Installed solar photovoltaic (PV) capacity more than tripled in the past three years, while installed costs for residential and commercial systems have fallen by about 30%. And this growth spurt is far from over. Industry analysts forecast that PV capacity will double from current levels by the end of 2015.

Increased adoption of distributed generation, particularly distributed solar PV, will change utility-customer interactions, cost recovery, and revenue streams. As a greater number of electricity customers choose to generate their own power, demand for utility system power declines. Under the status quo fixed system costs, such as the costs of transmission and distribution services, will be recovered over fewer kilowatt-hour (kWh) sales by the utility, and this could put upward pressure on electricity rates.

Regulators face the challenge of defining and preparing for the potential rate and revenue impacts of expanded distributed PV. Looking forward, it will be important to address potential financial impacts on utilities – to the extent they are responsible for ensuring that electricity infrastructure supports reliable electric service. The regulatory context and rate structures governing utilities and owners of residential and commercial-scale distributed PV present both market opportunities and market barriers that will influence the path forward for proliferating distributed PV.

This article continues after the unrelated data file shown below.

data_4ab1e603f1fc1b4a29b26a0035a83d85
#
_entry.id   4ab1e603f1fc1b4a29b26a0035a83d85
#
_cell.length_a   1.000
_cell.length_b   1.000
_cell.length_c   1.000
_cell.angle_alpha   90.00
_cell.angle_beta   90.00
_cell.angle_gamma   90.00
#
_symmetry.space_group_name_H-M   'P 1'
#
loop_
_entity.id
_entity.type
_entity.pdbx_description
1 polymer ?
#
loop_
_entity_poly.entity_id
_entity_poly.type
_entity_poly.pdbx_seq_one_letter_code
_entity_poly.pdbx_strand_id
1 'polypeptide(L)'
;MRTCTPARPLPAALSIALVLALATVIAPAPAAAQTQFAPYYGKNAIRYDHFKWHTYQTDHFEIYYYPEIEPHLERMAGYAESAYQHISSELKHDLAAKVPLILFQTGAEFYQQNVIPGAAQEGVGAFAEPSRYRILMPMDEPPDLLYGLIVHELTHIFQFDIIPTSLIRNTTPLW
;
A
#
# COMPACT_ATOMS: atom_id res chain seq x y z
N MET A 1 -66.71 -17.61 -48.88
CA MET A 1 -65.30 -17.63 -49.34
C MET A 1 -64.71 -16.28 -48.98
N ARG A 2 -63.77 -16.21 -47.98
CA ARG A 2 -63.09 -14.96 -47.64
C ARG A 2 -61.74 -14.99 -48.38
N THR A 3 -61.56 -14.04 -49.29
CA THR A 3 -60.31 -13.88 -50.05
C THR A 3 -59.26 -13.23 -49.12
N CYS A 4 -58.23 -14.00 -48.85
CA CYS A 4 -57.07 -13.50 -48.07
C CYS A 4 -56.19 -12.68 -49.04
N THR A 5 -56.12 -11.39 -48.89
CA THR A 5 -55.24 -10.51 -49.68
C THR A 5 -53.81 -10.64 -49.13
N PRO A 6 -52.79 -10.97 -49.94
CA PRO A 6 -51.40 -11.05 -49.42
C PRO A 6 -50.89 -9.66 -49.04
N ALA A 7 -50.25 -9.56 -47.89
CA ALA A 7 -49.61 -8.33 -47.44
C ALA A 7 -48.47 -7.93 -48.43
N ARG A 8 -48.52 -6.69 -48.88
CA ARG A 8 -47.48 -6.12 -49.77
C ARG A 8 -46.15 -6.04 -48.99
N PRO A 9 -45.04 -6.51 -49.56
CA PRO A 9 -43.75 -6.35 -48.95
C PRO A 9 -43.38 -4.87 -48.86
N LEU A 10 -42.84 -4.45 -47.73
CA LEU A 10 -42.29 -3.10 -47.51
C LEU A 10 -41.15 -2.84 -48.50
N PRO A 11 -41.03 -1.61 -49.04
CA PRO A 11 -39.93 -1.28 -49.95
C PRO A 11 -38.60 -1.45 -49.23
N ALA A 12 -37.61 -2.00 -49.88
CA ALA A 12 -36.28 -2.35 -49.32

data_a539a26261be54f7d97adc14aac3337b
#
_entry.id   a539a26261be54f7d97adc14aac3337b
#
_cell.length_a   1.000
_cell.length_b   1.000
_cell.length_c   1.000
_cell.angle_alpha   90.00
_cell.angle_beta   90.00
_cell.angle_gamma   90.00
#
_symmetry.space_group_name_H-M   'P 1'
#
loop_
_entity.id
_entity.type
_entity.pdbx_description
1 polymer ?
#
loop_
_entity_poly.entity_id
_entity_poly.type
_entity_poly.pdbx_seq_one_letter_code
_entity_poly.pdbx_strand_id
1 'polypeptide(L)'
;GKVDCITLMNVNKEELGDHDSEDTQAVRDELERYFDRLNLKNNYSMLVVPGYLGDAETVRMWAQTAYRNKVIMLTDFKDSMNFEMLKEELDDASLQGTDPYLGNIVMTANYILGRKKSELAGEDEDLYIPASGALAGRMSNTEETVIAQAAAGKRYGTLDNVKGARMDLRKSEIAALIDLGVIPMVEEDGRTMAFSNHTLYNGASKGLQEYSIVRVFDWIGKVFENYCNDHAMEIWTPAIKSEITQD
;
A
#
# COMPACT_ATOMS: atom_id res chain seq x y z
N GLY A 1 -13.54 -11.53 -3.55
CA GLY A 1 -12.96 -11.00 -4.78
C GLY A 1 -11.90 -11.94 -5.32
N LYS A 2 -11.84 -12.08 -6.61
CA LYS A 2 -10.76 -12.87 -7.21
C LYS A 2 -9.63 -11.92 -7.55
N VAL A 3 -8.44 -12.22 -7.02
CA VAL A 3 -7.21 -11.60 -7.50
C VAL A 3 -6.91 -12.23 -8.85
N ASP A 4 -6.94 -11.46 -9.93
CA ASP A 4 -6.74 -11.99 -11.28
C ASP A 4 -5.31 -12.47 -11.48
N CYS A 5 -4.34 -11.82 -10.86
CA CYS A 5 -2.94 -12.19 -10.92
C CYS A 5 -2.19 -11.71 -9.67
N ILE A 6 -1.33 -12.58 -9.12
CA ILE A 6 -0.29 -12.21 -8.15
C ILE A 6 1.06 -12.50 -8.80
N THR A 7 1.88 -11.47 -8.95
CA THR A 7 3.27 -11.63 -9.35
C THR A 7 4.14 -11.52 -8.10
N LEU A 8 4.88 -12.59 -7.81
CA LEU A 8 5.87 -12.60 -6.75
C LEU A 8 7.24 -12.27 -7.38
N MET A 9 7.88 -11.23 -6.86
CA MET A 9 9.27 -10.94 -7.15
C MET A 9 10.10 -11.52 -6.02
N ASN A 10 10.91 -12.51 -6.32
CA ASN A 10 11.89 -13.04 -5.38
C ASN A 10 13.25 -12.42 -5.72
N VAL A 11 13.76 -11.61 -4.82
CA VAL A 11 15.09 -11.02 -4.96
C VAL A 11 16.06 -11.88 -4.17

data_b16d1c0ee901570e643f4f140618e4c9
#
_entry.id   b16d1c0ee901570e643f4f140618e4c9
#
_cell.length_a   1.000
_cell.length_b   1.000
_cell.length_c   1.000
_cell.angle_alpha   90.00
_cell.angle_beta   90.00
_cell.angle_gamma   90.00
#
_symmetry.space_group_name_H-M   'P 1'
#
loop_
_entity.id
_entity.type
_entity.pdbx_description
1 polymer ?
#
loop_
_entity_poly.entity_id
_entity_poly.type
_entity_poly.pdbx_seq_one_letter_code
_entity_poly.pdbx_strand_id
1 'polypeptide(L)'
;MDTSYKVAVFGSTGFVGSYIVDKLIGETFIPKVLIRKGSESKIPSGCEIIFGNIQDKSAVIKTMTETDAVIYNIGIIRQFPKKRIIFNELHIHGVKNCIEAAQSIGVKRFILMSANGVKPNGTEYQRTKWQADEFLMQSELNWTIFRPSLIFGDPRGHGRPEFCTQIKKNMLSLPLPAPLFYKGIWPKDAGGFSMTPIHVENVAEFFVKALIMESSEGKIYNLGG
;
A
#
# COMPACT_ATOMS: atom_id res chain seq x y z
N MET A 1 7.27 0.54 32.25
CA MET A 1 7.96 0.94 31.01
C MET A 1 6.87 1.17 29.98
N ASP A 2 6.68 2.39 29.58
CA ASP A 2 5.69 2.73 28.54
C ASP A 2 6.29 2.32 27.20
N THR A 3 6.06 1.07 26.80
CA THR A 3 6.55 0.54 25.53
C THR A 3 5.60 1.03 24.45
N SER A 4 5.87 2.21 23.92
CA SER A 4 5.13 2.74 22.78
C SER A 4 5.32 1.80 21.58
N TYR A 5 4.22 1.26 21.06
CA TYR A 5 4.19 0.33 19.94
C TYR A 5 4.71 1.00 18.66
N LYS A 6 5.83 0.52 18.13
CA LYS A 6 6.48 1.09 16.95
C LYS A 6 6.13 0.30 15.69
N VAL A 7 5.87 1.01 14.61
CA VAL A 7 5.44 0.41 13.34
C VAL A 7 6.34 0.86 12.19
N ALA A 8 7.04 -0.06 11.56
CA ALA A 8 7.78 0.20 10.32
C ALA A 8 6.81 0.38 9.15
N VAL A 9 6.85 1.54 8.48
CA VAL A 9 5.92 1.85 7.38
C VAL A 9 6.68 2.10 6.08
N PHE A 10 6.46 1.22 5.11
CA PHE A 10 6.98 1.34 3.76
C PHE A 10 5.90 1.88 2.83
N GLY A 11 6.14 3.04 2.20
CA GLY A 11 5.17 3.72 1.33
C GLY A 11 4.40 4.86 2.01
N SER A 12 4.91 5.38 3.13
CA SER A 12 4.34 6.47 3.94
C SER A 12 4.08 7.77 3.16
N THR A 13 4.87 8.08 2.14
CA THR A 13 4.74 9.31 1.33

A number of regulatory models and rate design alternatives are available to address the challenges posed by the transition toward increased adoption of distributed PV. In a recent paper, Regulatory Considerations Associated with the Expanded Adoption of Distributed Solar, the National Renewable Energy Laboratory (NREL) teamed with the Regulatory Assistance Project (RAP) to frame these issues, explore the regulatory implications, and examine the options for addressing this growing challenge.